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Cllr Rowena Davis is a journalist and a Labour councillor in Southwark. She's a warm and intelligent lady. I met her last year when we were both supposed to be reviewing the newspapers on Sky TV and instead found ourselves invited to offer our expertise on the developing grim news of Japanese tsunami.

Anyway she has been at the Conservative conference and has written an account for the New Statesman. She praises those Tories she has encountered who were obviously decent people concerned with providing better opportunities for all people – the "small guy" not just  the "rich guy." Jesse Norman MP, Shaun Bailey,  Gavin Barwell MP, Kris Hopkins MP, Tim Montgomerie and Lord Ashcroft were among those she praised reporting back from her tour of the conference fringe.

She concluded that as they were decent people they must be "One Nation Conservatives" by which she meant they were on the Left of the Conservative Party. She contrasts them with George Osborne and John Redwood whom she regards as having a "negative vision" and no concern for the "small guy" and so "to the right of the Daily Mail." What I suspect this tells us is that Cllr Davis hasn't met Mr Redwood or Mr Osborne. One Nation Conservatives, who are concerned for the "small guy" to succeed, turn out to be those Conservatives she has met.

An example of the difficulty in trying to classify policies as left wing or right wing comes with the Government's Troubled Families programme. It is being run by Eric Pickles and shows early signs of success. It is about reducing welfare burdens on the state, tackling crime and strengthening the family. So is it right wing? It is also about about turning round the leaves of those languishing at the bottom of society rather than just passing by on the other side.

Speaking at the Conservative Party Conference, Cllr David Pugh, leader of the Isle of Wight Council, talked about how the policy is being applied by his local authority:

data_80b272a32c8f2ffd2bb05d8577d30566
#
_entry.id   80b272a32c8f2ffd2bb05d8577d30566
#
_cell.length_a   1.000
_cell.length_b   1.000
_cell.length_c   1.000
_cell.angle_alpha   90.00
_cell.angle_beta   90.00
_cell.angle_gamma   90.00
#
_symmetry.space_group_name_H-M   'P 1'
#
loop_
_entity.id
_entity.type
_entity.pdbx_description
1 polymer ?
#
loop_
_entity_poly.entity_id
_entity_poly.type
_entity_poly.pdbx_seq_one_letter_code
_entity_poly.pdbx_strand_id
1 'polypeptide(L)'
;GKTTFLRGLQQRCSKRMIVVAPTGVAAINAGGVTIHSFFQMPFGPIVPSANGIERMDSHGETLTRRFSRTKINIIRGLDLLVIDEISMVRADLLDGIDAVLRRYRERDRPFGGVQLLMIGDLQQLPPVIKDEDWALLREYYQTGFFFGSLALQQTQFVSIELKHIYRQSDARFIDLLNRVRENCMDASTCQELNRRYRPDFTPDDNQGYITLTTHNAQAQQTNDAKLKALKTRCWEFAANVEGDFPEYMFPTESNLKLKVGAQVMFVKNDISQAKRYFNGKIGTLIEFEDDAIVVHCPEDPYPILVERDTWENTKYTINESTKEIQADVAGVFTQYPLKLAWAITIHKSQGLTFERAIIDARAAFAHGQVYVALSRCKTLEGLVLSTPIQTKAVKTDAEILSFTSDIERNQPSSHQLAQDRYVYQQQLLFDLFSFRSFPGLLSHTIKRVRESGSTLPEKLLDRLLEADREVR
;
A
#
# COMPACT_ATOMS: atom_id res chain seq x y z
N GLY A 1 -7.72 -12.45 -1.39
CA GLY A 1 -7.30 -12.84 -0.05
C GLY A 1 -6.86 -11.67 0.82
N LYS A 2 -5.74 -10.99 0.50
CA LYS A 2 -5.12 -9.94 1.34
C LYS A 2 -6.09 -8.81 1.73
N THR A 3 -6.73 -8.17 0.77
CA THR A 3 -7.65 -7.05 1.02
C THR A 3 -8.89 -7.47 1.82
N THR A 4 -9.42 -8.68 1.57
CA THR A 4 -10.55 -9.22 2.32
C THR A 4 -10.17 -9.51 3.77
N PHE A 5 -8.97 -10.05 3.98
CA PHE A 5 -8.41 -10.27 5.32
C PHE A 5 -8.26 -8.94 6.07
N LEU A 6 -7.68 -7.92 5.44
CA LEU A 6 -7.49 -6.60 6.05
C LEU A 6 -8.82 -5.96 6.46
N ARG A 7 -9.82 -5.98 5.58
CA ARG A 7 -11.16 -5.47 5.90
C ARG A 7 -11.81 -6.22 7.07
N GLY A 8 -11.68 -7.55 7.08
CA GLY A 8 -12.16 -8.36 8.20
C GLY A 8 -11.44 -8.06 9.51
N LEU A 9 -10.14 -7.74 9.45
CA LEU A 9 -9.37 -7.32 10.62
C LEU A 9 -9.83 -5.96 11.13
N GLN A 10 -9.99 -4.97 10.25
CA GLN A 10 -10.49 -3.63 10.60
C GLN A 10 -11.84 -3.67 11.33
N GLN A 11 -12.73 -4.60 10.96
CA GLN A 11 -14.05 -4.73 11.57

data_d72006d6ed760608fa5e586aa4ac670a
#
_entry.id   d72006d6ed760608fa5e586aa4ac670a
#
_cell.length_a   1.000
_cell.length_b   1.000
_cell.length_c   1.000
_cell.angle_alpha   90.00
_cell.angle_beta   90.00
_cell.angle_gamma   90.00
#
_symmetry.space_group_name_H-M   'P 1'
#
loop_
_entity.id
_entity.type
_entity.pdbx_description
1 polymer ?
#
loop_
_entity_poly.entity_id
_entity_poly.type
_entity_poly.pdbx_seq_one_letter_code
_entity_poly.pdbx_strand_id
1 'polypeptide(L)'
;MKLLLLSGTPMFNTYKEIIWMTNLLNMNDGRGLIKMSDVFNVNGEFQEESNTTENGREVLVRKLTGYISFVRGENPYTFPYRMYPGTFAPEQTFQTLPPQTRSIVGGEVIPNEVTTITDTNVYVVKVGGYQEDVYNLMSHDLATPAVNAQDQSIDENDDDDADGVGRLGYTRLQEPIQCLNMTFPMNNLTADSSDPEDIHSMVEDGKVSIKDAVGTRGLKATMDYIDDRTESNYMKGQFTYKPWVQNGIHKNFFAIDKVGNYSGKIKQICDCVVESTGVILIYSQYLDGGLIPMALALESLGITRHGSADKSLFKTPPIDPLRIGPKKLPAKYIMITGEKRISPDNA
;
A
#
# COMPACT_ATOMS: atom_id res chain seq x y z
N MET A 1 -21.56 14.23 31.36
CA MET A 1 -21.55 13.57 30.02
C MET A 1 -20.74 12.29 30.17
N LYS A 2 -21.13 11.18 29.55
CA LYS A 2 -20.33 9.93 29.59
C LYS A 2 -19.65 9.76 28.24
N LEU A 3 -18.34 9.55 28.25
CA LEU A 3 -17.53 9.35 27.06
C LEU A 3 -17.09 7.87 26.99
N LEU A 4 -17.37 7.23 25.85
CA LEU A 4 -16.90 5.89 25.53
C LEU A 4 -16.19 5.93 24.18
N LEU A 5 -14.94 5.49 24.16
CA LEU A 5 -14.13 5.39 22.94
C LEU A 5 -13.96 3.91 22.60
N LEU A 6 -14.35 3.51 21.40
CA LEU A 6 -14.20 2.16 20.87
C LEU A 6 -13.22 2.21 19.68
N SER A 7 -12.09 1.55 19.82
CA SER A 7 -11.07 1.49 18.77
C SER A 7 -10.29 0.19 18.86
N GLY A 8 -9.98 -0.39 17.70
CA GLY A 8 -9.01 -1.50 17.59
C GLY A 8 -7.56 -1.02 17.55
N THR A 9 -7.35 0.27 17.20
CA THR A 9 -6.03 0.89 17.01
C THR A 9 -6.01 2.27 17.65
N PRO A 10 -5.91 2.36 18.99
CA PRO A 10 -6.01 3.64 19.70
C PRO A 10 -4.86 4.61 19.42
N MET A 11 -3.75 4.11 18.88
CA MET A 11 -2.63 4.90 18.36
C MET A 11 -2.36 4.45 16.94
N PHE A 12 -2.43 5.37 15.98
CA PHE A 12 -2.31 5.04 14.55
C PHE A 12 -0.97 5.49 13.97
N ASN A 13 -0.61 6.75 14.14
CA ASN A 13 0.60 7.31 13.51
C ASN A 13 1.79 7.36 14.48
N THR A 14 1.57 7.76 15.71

The first encounter with the family will entail the keyworker spending a good 10 hrs or so simply ‘walking in the family’s shoes’ and understanding what it is like to be that family living in those circumstances. They will accompany the family as they get the kids up in the morning and get them to school, as they claim benefits, do their shopping. Too often, the involvement of professionals is based on the assessment of other professionals, rather than really understanding how a family exists. By travelling the same path as the family we hope to get a real sense of the everyday challenges and work with the family to jointly identify a solution that is real and has a genuine chance of success.

Cllr Pugh outlined:

…a radical Conservative approach. It reverses the traditional top down approach of social services and instead puts government in the shoes of the family, to understand their issues and help them onto the right track and into employment and training. And we devolve budgets and we trust the people with personal budgets because this is how you build personal responsibility. If people remain clients of the state they will never change for good.

Turning round these families involves caring for them but also toughness. It involves intervening but with the objective that they will become independent of the state and be contributing to their communities rather than undermining them.

Labour may claim the mantle of "one nation" but they failed these families. It is the Conservatives who have the seriousness of purpose and the philosophical underpinning that offers the prospect of success.

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